How to Maintain a Healthy Home Aquarium

February 23, 2024 Cermedia

How to Maintain a Healthy Home Aquarium

An aquarium can be a beautiful and rewarding addition to your home—there’s a reason that 12% of American households keep fish! As home aquarists know, there are few things more relaxing than watching your fish explore the world you’ve built for them.

So how can you be sure that you’re maintaining a suitable environment for your home aquarium to thrive? Tank maintenance can seem overwhelming, but it’s really quite simple as long as you have some basic knowledge, and a good routine. By consistently following your aquarium maintenance regimen, you’ll spend less time maintaining your tank, and more time enjoying it.

Getting started right by cycling your tank

If you’re just setting up a new tank, you’ll need to take some time to cycle your fish tank. Cycling is an important step that establishes beneficial bacteria in your tank. These bacteria are crucial for breaking down harmful ammonia that comes from fish waste, decaying plants, and uneaten food. With a properly cycled tank, beneficial bacteria act as a microscopic waste management team that drives the nitrogen cycle, a multi-step process where toxic ammonia is converted into comparatively less toxic nitrites, nitrates, and in some cases, nitrogen gas.

Cycling can be achieved either with or without fish. When using fish to cycle a new tank, the tank is purposefully understocked with hardy fish species. As the fish produce waste, ammonia levels will rise and feed a growing population of beneficial bacteria. However, this can be stressful for even the hardiest fish. For this reason, many people prefer fishless cycling as a more humane method. To cycle a tank without fish, you’ll need to provide a source of ammonia to the tank until bacterial colonies are established. Popular methods for fishless cycling include adding small amounts of pure ammonia to the tank every few days, or leaving food in the tank to naturally release ammonia as it decays.  

Depending upon the size of the tank, the cycling process may take anywhere from a couple of weeks to a couple of months. During this time, you’ll need to test for ammonia and nitrite levels. Once the tank is cycled, ammonia and nitrite levels should be zero, and nitrates should be around 20-30 parts per million (ppm). At this point, you’re safe to add fish, and move to a regular maintenance routine.

Cleaning the tank

Over time, uneaten food, fecal waste, dead plant matter, and other debris will settle on surfaces within your tank. Not only does this debris make your tank less visually appealing, but it can also lead to higher levels of ammonia as it breaks down. That’s why you should clean your tank at least once per month, or up to weekly if you keep a lot of fish or if your fish produce a lot of waste.

Your routine cleaning will include a few steps:

  1. Prepare: Start by turning off the filter and heater, and gathering tools such as an algae scraper, bucket, and gravel vacuum.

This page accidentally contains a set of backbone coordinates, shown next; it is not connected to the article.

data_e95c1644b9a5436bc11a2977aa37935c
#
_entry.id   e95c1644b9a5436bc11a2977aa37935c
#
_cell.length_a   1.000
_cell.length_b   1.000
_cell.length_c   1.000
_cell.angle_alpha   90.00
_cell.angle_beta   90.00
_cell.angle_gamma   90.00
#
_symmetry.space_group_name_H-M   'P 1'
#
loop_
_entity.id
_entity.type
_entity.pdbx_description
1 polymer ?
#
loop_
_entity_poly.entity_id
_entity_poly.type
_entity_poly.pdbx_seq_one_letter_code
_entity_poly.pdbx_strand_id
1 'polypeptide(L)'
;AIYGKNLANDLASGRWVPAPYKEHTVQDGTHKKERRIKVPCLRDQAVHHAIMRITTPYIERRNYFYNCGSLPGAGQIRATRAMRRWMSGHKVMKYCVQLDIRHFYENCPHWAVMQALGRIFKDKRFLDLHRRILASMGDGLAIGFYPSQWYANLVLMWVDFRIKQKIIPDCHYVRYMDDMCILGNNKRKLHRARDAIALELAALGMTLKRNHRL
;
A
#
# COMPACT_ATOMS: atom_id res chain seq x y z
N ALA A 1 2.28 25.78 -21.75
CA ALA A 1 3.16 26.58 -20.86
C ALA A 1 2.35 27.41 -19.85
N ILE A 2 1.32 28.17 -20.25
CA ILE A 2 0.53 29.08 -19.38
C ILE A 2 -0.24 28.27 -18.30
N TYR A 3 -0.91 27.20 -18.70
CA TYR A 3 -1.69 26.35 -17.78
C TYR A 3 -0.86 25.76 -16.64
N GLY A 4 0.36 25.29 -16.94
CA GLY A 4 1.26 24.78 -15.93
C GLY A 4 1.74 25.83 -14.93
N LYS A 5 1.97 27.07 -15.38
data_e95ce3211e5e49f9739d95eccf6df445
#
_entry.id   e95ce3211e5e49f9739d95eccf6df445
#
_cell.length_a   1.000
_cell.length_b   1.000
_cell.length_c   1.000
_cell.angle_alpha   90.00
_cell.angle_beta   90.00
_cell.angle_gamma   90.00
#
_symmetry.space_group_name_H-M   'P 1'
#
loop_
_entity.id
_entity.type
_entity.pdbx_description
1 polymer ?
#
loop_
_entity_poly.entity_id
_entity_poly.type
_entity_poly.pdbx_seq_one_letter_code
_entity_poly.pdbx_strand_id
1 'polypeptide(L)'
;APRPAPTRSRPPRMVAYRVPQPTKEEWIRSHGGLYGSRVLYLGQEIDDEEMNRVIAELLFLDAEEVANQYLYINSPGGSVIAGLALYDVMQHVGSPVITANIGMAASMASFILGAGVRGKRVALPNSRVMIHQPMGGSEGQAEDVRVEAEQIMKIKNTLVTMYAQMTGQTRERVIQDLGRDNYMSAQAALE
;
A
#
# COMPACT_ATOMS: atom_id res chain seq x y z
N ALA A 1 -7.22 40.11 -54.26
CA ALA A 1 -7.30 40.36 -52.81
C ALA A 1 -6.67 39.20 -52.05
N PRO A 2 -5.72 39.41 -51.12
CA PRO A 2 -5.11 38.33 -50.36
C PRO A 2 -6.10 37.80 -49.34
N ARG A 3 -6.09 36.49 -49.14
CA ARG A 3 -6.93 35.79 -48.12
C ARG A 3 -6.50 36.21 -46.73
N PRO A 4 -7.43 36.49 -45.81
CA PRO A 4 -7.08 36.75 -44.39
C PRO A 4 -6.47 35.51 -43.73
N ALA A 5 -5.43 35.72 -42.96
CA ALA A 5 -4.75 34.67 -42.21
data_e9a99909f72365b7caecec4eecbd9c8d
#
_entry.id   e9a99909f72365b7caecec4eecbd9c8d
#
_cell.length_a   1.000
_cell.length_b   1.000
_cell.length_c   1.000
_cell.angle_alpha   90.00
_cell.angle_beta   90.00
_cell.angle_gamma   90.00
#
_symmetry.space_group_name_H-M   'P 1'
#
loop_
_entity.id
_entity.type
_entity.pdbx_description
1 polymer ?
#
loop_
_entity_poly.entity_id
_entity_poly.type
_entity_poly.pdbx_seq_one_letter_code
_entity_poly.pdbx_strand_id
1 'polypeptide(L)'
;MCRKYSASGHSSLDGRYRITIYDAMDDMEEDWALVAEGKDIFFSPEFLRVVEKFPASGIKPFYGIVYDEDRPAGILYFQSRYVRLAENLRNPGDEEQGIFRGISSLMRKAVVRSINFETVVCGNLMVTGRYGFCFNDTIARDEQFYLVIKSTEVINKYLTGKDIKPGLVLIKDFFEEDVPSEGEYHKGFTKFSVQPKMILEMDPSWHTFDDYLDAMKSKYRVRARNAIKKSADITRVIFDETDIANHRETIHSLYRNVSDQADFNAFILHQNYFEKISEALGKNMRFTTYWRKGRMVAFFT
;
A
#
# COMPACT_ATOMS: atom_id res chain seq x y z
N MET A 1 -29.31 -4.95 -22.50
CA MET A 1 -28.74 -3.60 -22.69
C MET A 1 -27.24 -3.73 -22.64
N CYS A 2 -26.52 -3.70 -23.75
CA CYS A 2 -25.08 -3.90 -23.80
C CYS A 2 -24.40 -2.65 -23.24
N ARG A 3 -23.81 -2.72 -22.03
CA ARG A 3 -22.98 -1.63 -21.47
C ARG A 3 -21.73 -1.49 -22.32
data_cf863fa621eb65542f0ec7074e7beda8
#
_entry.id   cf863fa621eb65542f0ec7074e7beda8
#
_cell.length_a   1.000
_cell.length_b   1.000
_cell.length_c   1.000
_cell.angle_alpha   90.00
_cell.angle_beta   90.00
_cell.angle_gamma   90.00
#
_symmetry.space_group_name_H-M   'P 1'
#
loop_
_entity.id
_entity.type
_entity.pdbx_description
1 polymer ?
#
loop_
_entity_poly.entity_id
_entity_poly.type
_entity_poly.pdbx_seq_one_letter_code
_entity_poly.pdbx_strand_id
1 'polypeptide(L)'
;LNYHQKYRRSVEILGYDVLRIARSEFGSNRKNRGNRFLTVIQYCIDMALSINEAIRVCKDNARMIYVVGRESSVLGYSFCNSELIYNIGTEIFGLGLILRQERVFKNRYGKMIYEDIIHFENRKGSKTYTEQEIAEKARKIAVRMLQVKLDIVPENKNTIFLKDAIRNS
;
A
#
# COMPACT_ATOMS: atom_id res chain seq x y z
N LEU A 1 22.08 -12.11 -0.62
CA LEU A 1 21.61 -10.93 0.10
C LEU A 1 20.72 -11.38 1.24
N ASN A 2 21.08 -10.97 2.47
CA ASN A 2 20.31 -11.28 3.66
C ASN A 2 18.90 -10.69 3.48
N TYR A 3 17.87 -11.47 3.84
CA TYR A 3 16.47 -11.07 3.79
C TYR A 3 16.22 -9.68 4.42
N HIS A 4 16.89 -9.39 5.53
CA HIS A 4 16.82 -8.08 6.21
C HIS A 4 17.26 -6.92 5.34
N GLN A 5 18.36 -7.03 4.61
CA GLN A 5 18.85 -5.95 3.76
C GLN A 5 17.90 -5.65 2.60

2. Clean the tank: Next, scrub or scrape the inside walls to remove excess algae or other buildup. Using a magnetic scraper or long-handled scrubber will make cleaning quick and easy. You may also want to shake plants to dislodge any debris, and clean decorations as well. When cleaning, remember that algae is a sign of healthy tank, and it is also a food source for some species, so it can be beneficial to leave some behind.  
  3. Clean the substrate: Next, you’ll need a bucket and a gravel vacuum to loosen and remove debris from the substrate. The gravel vacuum should be slowly passed over the gravel in rows as it siphons water from the tank into the bucket. You should stop vacuuming when you’ve removed about 25% of the water.
  4. Clean the filter media: The last option is to clean your filter media. Often, this is achieved by gently rinsing filter media in the bucket of water you’ve just removed from the tank. The goal is to remove any solid debris without washing away too much of the beneficial bacteria that have grown on the filter media. Always follow manufacturer recommendations for maintenance and replacement. If you’d like to minimize maintenance demands, consider switching to high-end filter media that resists clogging and can be used for years without replacement.
  5. Finish up: Lastly, you’ll need to replace the water you’ve removed (see Water Changes), reassemble your filter, and turn both it and the water heater back on. If the outer glass is dirty, you can also clean it with vinegar or another aquarium-safe cleaner.

Changing aquarium water

A natural aquatic ecosystem is constantly refreshed by currents that bring in fresh water. But because your tank is a closed system, it needs some help to bring in fresh minerals and remove nitrates produced by the nitrogen cycle. To maintain your tank, you should do a partial water change somewhere between once per week and once per month, keeping in mind that lower fish loads will usually mean you can get by with less frequent water changes. You may also be able to increase the time between water changes by using high-end filtration media that can help keep nitrate levels lower by housing microbes that convert nitrates to innocuous nitrogen gas.

How to do a water change

To do a water change, first remove about 25-30% of the tank water with a siphon, and then refill the tank with properly conditioned water. It makes sense to do a water change after your normal cleaning routine since you’ll be removing water when you vacuum the gravel.

When refilling, make sure that the new water is suitable for use in your tank. Since chlorine is toxic to fish, aquatic plants, and beneficial bacteria, you should test any water that you plan to use in your aquarium, and use a water conditioner if needed to remove chlorine and/or chloramines. The replacement water should also be similar in pH, hardness, and temperature to the tank water so that it does not upset the tank biome.

Testing water parameters

Sometimes, even with proper maintenance, problems can arise in your tank with seemingly no warning. To stay ahead of any issues that may be brewing, you should test freshwater tanks at least once per month, and test saltwater tanks or freshly cycled tanks weekly. Aquarium testing kits  provide the tools needed to test for various water quality parameters, including:


While a natural part of the nitrogen cycle, ammonia is extremely toxic to fish. Even at low levels, ammonia will burn your fish’s gills, interfere with their ability to take in oxygen, and even cause internal organ damage or death. That’s why ammonia levels should be kept to 0 ppm.